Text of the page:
Christopher Columbus, Culture and Conversions
October 13, 2014 0 comments
Today is Columbus Day, which means it’s a great day for historians and historiography. By now, the controversy about the way that Christopher Columbus is taught or understood is as popular as actually teaching or understanding Christopher Columbus.
Here are a couple of tweets and Facebook status I have seen today:
“If stores are advertising Columbus Day sales, does that mean I can walk in and take anything I want?”
“It’s a little ironic that we’re spending this Columbus Day worried about foreigners traveling overseas and bringing diseases and death to our country.” (This status could make the same point about incoming immigrants).
They speak to a newer post-70’s perspective on Columbus. Previously, he was generally taught merely as the explorer who discovered the United States (he didn’t). Too often ignored was his purposeful killing and enslaving of the Native Americans (who he called Indians, showing exactly how skillful of an explorer and navigator he was) and the fact that Columbus and his boys were at least partially (and maybe mostly) to blame for the diseases that came from Europe (against which the Native Americans had no developed immunity) that led to the death of countless others. Columbus was the first in a long, awful tradition of systematically displacing and killing the Native Americans.
In the last two generations, that narrative has gradually replaced the older, perhaps more naïve interpretation. And that’s probably a good thing; as a history student, it is undeniably annoying to see textbooks that continue to make Columbus a hero without really even mentioning the devastating effect that he had on the Native population. On the other hand, the anti-Columbus fervor is probably becoming a little extreme; context, after all, is important. He wasn’t any particularly better or worse (from a moral or ethical standpoint) than other explorers at the time. The 15th and 16th centuries were a brutal time – Native Americans don’t exactly have an excellent track record in how they treated each other. And of course it’s hardly fair to blame Columbus for not knowing that intricacies and efficacy of the human body’s ability to fight off foreign diseases and germs. Correcting an unfairly positive remembrance of Columbus is good; pretending he was some sort of monster smacks of judging a historical culture through the lens of our modern culture.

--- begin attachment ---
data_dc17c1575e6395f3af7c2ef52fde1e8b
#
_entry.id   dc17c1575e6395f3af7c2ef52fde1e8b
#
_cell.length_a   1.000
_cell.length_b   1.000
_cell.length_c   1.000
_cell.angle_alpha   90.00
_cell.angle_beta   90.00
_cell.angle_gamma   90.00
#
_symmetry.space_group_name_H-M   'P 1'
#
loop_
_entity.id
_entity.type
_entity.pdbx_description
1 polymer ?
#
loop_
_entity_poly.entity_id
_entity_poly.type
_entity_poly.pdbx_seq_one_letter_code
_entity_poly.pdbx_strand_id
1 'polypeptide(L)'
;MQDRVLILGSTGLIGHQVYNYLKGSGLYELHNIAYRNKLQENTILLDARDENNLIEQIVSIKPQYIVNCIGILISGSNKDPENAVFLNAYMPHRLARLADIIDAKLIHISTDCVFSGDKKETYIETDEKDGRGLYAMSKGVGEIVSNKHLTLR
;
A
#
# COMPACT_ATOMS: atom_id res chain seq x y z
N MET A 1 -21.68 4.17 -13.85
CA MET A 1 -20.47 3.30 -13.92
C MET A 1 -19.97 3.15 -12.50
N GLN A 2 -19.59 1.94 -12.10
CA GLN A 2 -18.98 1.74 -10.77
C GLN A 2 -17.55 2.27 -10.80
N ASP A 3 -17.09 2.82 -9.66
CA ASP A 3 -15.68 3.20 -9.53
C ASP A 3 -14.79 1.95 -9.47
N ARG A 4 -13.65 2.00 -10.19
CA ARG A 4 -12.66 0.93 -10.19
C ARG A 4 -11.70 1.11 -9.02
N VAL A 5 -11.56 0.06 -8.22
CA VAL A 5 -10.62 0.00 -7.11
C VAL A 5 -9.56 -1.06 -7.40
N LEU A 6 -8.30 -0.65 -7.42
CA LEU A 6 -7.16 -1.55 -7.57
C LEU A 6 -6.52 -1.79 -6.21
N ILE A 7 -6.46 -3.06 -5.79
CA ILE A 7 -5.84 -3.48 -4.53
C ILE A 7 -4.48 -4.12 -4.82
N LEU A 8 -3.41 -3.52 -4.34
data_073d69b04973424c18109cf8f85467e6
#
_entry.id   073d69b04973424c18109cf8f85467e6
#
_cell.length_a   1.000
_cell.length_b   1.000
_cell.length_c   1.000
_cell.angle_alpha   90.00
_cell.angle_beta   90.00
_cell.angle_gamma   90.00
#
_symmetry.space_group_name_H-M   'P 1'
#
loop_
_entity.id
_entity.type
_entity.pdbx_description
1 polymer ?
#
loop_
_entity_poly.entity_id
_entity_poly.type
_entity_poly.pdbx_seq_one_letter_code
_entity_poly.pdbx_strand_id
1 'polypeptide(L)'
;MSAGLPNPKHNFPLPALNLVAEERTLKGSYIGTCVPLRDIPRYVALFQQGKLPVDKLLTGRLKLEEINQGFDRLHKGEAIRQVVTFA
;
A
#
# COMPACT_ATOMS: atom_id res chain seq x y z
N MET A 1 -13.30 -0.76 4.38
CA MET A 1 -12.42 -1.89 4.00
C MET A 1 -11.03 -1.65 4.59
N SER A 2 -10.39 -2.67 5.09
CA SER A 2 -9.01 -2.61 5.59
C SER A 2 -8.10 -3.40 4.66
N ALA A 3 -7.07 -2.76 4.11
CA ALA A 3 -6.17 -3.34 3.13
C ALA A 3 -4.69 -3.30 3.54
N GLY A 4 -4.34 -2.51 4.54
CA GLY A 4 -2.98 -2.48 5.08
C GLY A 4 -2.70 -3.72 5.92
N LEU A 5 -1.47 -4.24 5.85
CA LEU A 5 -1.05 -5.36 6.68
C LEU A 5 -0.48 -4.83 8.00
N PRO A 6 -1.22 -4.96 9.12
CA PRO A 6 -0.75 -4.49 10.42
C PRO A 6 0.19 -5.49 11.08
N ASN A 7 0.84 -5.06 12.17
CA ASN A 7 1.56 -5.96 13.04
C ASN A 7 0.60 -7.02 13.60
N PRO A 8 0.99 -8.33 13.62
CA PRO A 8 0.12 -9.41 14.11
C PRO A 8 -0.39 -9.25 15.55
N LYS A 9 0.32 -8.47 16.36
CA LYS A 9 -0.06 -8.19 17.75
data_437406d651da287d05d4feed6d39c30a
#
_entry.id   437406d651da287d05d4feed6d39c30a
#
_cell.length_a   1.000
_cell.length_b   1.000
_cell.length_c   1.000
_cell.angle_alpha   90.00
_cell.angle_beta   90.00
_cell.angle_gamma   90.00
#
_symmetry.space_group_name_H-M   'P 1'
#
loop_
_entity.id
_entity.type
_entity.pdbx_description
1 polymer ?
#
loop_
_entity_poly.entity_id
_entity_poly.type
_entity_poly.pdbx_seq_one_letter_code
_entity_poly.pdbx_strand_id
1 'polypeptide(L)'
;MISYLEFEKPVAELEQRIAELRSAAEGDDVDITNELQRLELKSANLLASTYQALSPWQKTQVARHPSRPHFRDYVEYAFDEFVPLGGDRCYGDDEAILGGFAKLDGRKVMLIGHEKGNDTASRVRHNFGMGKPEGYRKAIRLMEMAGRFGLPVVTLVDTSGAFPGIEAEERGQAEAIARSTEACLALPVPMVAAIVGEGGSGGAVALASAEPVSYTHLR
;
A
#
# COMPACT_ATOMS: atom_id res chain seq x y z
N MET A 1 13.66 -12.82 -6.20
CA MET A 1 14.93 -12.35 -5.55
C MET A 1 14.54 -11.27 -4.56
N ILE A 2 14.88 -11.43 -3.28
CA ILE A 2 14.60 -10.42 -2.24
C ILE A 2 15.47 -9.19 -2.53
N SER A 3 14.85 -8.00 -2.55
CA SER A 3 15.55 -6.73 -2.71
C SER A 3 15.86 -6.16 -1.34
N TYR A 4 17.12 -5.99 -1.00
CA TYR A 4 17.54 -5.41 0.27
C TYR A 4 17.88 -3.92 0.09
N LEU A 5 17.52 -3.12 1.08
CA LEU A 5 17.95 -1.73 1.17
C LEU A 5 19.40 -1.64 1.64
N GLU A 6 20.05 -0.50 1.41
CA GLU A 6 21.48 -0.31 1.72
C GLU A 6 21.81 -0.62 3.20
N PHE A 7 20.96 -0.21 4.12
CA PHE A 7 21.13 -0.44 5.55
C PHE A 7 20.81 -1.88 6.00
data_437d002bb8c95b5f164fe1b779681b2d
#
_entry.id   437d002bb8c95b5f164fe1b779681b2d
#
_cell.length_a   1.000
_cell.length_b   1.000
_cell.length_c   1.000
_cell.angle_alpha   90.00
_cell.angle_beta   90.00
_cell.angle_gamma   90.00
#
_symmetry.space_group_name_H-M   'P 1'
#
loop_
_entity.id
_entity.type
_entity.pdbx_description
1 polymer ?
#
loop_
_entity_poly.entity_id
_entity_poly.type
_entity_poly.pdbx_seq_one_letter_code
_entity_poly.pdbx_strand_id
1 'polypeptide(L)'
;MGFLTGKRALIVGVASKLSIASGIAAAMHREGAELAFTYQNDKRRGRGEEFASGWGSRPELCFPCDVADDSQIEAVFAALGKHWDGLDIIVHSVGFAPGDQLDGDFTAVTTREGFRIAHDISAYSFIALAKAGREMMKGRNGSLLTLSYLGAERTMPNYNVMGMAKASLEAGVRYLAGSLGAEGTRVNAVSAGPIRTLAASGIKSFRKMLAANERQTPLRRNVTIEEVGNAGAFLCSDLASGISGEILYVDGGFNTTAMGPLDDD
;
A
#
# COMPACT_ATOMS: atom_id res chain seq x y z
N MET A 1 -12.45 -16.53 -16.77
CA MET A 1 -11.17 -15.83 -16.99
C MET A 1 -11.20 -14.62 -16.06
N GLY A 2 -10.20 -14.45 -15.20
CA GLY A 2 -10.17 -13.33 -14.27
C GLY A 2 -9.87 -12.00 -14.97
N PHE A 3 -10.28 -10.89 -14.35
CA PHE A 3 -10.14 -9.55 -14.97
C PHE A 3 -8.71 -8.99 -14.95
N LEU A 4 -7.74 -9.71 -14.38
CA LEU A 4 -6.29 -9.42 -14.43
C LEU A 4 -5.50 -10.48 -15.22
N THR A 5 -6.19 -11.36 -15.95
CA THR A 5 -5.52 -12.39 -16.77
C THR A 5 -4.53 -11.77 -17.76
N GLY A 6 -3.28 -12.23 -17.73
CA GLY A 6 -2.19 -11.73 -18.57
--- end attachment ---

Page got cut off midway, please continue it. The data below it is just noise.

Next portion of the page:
Having said that, Columbus does have one unfortunate tendency that is instructive for Christians today: cultural conversions. Columbus fell into the temptation that many Christians have faced over the centuries; placing greater value in cultural assimilation (including religious assimilation) rather than in actually seeing people confess and acknowledge Jesus as their personal Lord and Savior. Historians often talk about the “forced conversions” of the Native Americans by Columbus, often focusing on the fact that it was culturally superior of Columbus. And maybe it was, and maybe that’s a bad thing. But the religious conversions only reflected the broader forced cultural assimilation.
We can learn from Columbus’ mistakes. Our temptation can be to evaluate the efficacy of people’s conversions by how well they begin to reflect our own constructed Christian subcultures. If someone begins to talk and dress and act like us, we feel pretty good about ourselves (and their salvific status). But our goal shouldn’t be to see people fit into our own subculture. Our goal shouldn’t be that people being to talk and dress and act like us. Our goal is that they should begin to act like Christ. And most likely acting like Christ has very little to do with looking like us.
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